San Onofre Nuclear Waste May Go to New Mexico, Instead of 100 Feet From the Beach

1 min
The San Onofre nuclear plant sits next to the beach in northern San Diego County. (David McNew/Getty Images)

The Nuclear Regulatory Commission has begun a technical review of a license for an interim storage site for nuclear waste in New Mexico -- and that's a hopeful sign for those fighting to find an alternative to burying spent nuclear fuel 100 feet from the beach at the now-closed San Onofre nuclear plant, in northern San Diego County.

The Eddy-Lea Energy Alliance, a coalition of cities and counties in the southeast corner of New Mexico, is ready and willing to accept nuclear waste  — for a price. Holtec, the company that designed the latest waste storage at San Onofre, applied for a license last spring to build an interim storage site on 1,000 acres purchased by the alliance.

Now, the NRC has agreed to consider it.

John Heaton, chair of the Eddy-Lea Energy Alliance, said there are more than 30 states around the nation waiting for a safer place to store nuclear waste. Current federal priorities are to move the oldest nuclear waste first. But Heaton said if this license is granted, Holtec, a private company, could have a say in which nuclear waste gets priority, and San Onofre should be high on the list.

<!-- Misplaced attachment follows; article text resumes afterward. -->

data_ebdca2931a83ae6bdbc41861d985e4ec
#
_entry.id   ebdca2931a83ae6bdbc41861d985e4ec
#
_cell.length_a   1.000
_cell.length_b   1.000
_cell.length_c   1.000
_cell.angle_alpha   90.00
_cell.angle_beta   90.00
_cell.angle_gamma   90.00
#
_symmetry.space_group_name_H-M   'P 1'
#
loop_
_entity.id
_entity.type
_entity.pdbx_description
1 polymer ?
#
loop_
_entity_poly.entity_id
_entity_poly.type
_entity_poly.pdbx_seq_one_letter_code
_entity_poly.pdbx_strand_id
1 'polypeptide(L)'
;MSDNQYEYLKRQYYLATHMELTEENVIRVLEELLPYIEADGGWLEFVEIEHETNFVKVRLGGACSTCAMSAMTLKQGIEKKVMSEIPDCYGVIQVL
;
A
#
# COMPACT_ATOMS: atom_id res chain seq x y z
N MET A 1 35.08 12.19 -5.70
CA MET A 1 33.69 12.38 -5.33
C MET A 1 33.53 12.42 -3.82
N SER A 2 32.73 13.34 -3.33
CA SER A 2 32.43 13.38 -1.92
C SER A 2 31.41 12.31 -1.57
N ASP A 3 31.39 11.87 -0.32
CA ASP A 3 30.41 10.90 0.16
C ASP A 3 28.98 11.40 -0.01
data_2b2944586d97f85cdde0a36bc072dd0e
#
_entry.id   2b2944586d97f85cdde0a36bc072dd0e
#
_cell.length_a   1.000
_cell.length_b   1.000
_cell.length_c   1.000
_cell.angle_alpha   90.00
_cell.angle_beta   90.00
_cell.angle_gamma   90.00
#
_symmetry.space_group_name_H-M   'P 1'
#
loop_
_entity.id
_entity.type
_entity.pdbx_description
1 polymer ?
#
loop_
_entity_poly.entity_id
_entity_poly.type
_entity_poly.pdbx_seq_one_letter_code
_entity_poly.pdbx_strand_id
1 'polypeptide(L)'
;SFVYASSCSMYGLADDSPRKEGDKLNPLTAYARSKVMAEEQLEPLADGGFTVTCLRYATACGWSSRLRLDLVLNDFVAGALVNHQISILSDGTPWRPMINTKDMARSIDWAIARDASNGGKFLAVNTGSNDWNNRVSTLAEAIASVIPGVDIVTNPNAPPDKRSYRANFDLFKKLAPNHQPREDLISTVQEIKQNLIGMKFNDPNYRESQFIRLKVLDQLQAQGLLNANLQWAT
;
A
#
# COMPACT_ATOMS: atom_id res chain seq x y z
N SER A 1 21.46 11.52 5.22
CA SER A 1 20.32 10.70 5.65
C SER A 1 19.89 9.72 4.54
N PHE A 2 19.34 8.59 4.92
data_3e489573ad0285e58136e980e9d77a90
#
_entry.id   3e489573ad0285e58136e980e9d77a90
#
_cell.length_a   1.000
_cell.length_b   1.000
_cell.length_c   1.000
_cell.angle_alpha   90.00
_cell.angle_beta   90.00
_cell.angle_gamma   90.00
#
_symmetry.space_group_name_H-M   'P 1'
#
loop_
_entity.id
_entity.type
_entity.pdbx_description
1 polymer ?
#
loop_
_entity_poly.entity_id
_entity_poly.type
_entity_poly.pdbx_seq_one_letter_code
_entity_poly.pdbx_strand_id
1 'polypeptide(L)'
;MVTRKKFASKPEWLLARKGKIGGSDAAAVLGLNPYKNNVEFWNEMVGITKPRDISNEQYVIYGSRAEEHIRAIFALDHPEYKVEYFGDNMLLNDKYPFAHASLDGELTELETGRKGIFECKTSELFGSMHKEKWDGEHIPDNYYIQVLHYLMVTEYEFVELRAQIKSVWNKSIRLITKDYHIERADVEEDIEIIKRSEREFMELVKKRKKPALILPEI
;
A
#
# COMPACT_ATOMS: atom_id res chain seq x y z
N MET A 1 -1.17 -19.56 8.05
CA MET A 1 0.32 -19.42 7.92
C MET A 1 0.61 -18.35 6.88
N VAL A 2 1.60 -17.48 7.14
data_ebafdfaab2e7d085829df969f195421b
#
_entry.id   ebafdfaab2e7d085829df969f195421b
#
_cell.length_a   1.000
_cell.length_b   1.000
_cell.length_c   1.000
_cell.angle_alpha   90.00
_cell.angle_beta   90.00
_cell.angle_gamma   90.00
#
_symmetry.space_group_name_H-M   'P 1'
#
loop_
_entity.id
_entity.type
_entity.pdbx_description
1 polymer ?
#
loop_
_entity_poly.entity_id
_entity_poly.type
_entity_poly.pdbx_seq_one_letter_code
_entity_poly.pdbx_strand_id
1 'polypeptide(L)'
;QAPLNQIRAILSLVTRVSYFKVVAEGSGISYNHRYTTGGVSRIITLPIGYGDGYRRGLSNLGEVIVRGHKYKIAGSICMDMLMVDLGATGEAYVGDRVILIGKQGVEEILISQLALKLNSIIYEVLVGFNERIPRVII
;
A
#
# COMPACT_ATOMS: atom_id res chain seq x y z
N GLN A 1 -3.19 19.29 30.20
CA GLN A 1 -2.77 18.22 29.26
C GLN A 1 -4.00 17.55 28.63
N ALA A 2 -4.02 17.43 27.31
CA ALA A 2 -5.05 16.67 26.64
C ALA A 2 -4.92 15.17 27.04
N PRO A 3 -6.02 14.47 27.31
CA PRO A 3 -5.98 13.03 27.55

“You are on the oceanfront, you are also in a very seismically unstable area, as well as being in a high-density population area,” he said. “Those things, I think, would play into the decision-making about which fuel goes first.”

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Heaton said Congress has refused to consider interim storage sites like the one in New Mexico and refused to release billions of dollars in a fund originally intended for a stalled permanent storage site at Yucca Mountain.

“We think that the reality is that if Congress sees that a facility is in fact licensed and ready to operate, it may, in fact, change their mind,” he said.

Whether Congress changes its mind or not, Heaton said, ratepayers and taxpayers are paying for the storage of nuclear waste. The federal government has failed in its obligation to find a long-term storage site, and utilities are suing the U.S. Treasury for the costs of storing waste on site, he said.

A key issue is the liability for any future problems with the waste, which remains radioactive for thousands of years. Holtec said in an email that it is willing to take title to the fuel, provided appropriate contracting conditions are in place.

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